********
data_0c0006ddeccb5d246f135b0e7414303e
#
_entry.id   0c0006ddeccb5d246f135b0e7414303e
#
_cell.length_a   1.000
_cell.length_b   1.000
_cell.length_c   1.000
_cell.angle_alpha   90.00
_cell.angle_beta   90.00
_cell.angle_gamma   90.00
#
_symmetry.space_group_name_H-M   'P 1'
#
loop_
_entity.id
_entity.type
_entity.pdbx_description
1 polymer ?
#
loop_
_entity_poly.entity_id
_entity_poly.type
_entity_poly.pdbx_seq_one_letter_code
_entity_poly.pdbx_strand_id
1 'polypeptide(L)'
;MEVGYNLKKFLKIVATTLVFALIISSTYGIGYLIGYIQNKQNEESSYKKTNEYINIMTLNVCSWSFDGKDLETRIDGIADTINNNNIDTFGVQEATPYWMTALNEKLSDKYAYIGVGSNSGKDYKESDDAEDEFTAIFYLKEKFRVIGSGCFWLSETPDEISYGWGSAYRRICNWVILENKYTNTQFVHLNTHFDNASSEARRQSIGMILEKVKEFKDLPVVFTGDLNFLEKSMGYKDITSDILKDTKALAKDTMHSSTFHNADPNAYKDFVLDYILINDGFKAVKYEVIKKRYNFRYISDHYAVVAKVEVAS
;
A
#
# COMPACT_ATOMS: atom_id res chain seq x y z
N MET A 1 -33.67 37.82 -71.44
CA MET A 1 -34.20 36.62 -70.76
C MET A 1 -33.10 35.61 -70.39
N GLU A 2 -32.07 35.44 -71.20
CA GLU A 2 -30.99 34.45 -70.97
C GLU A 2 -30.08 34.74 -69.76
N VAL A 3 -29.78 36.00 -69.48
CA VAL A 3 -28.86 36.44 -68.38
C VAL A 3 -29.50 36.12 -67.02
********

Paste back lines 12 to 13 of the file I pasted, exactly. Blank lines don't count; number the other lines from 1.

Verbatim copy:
_symmetry.space_group_name_H-M   'P 1'
#